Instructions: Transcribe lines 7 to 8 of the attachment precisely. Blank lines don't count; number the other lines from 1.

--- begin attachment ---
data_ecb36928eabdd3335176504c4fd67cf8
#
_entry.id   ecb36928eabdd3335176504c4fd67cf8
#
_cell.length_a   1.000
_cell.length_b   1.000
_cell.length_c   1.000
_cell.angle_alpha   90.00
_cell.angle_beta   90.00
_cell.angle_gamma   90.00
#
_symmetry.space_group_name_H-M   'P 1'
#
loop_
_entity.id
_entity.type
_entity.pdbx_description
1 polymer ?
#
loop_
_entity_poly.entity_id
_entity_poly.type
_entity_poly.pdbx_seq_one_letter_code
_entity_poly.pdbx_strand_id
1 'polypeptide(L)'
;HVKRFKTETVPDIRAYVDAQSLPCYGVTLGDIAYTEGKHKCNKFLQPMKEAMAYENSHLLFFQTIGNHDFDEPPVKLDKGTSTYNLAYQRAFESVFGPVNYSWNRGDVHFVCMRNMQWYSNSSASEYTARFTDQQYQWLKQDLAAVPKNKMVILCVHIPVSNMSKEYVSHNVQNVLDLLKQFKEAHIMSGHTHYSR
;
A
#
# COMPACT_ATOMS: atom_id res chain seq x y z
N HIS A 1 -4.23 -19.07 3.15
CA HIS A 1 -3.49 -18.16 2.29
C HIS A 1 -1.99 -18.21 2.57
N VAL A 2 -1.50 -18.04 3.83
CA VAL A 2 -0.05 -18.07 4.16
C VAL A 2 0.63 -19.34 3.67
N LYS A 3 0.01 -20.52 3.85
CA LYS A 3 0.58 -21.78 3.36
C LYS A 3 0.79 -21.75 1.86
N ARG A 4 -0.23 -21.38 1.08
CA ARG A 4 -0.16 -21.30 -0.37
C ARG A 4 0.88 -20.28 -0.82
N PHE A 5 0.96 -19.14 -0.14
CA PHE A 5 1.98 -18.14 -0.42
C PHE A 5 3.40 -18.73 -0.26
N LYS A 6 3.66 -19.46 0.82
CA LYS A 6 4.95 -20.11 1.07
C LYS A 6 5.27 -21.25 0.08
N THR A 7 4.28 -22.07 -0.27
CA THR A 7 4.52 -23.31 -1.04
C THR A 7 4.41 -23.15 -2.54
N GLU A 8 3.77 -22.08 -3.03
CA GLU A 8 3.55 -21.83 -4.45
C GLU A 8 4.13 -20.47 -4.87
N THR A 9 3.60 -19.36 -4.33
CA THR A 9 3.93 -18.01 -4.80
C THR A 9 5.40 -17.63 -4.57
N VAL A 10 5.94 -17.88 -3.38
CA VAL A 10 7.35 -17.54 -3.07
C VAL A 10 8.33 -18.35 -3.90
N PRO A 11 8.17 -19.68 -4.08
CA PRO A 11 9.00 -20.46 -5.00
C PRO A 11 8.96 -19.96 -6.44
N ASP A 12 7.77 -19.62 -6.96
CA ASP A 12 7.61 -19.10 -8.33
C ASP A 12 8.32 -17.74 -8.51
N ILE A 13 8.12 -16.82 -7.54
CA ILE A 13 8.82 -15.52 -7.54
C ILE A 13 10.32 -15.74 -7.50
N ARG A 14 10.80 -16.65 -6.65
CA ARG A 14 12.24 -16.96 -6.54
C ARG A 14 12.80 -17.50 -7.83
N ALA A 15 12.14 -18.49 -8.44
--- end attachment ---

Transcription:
_cell.length_c   1.000
_cell.angle_alpha   90.00